Encourage Teens to Work Out for Better Learning

Originally published June 7, 2019 in Health Day.

By Len Canter

Exercise is important for all kids, because it boosts their overall health and wards off excess weight. But it holds added benefit for teens: According to a study in The Journal of Pediatrics, it improves their attention, which can help them do better in school.

The greatest payoff came from about an hour a day of moderate-to-vigorous activity, the study found. It seems that sustained exercise at a moderate level releases a specific protein that improves numerous brain functions. But overly vigorous activity could make teens too tired to focus on learning. Read More

How can physical activity help a child do better in school?

Originally published Nov. 5, 2018 by BBC Sport.

By Andy Daly-Smith

Did you know that children are expected to achieve 60 minutes of health-enhancing physical activity every day, 30 minutes of which should occur during school?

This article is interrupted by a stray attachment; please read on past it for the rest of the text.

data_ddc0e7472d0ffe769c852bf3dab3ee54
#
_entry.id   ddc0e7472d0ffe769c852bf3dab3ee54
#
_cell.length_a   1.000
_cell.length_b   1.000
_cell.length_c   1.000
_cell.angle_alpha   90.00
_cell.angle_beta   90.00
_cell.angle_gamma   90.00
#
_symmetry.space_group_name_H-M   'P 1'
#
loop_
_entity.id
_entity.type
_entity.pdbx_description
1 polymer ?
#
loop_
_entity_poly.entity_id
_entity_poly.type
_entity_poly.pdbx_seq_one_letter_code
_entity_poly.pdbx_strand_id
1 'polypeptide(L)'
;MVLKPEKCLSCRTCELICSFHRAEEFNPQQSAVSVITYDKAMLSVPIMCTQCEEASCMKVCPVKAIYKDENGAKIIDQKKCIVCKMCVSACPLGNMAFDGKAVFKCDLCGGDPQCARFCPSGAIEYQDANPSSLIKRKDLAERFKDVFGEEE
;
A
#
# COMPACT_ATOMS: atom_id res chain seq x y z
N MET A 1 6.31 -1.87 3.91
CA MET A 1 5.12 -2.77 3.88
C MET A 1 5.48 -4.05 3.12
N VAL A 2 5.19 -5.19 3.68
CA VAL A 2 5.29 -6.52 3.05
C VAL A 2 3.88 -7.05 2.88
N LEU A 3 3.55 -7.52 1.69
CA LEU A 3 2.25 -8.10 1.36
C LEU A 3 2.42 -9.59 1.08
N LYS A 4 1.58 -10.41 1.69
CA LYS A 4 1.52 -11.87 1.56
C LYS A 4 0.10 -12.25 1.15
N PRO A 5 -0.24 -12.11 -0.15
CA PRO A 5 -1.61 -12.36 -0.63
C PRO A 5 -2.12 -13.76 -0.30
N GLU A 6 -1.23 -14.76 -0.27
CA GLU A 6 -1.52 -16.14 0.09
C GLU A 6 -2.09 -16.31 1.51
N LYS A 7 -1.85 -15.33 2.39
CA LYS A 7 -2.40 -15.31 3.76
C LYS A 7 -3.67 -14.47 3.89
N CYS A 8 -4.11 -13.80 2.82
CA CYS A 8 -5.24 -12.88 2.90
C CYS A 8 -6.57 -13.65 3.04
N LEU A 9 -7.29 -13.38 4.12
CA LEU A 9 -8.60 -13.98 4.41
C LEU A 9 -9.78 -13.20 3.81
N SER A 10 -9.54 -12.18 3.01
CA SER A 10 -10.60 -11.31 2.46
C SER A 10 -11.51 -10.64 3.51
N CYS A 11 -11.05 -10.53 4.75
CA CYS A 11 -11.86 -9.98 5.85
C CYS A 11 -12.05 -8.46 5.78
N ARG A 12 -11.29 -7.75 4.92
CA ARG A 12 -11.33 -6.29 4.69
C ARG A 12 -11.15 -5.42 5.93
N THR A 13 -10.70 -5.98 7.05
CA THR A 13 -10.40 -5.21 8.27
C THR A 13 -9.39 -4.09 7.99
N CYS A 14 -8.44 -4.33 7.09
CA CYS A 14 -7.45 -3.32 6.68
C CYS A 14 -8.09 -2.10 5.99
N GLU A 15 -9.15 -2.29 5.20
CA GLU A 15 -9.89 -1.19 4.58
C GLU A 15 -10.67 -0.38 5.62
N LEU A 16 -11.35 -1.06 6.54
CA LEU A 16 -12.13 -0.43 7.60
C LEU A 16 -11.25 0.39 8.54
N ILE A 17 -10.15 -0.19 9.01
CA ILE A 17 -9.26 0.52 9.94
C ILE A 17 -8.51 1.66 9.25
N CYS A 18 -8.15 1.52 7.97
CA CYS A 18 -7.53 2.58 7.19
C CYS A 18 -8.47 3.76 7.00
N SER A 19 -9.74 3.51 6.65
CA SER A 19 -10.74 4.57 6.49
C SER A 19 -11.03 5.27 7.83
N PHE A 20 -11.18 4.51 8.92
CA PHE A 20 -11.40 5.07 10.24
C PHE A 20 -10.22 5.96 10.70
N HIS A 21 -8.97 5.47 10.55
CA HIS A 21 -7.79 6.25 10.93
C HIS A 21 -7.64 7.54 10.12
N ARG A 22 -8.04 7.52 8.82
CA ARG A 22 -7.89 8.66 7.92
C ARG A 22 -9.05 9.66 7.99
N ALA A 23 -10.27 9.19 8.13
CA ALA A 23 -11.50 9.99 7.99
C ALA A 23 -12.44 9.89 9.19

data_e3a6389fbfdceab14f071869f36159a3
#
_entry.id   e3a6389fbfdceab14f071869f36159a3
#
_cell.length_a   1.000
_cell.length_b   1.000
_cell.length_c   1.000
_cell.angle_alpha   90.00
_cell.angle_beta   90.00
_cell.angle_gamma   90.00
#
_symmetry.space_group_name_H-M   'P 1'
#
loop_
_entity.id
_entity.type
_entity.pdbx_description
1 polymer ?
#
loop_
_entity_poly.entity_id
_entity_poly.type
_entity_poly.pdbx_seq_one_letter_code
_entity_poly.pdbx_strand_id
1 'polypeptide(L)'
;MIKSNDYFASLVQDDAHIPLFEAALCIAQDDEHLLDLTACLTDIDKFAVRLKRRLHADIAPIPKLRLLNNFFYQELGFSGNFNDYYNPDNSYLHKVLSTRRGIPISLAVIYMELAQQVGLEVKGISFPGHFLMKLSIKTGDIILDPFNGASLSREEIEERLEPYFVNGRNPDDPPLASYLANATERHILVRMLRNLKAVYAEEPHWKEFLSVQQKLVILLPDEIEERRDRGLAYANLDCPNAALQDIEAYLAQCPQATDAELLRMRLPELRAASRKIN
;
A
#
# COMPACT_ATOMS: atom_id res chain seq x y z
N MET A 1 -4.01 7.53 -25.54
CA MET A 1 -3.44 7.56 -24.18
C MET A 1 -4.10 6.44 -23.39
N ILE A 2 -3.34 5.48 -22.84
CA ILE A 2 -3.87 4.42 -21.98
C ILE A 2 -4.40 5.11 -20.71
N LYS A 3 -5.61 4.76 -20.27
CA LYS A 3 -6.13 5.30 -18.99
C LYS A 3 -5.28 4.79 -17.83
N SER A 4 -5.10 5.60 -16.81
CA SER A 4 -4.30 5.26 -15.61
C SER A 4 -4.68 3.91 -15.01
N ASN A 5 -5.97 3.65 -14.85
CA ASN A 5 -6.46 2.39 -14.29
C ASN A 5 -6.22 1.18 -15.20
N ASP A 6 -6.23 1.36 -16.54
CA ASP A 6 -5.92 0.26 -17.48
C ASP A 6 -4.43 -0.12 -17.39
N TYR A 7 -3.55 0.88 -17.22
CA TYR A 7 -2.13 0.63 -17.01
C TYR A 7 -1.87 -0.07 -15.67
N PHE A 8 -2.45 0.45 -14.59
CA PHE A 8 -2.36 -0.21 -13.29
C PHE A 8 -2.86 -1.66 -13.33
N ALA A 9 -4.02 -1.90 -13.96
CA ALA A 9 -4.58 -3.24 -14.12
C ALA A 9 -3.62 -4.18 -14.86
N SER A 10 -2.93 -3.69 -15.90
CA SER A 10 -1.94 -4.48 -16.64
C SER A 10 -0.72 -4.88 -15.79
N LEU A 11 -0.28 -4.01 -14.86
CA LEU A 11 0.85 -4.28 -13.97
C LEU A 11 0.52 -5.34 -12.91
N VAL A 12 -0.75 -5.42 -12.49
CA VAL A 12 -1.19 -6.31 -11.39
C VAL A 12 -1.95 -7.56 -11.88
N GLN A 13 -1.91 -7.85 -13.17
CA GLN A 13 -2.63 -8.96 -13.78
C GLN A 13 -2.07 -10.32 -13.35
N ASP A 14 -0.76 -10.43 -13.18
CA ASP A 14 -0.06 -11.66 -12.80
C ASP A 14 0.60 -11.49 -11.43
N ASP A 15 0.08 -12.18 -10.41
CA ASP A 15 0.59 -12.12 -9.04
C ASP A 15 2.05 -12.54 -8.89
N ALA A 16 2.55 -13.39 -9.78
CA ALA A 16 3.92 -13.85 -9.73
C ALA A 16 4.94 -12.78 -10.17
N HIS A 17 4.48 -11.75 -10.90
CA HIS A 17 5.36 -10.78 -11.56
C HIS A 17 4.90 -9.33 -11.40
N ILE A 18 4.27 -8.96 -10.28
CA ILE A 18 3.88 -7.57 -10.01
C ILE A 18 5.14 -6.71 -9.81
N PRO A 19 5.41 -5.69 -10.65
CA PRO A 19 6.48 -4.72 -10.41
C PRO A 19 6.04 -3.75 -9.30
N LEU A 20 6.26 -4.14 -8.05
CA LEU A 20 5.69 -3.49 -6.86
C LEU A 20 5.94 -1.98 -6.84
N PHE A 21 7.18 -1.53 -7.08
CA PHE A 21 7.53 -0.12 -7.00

Only one in ten achieve the in-school target; only one in five achieve the whole-day target, with many spending at least nine hours sitting every day. Read More

When kids run for 15 minutes in school every day, here’s what happens

Originally published May 10, 2018 by theconversation.com.

By Colin Moran, Naomi Brooks, Ross Chesham

If you haven’t heard of the Daily Mile yet, your time has come. Now taking place in 3,600 primary schools each day in 35 countries around the world, it takes children outside during normal lesson time to run or walk laps of the playground for 15 minutes. The ones who run cover around a mile each day.

The initiative has an endearing back story. It was developed six years ago by St Ninians Primary School in Stirling in central Scotland after children and teachers felt the pupils needed to be fitter. Read More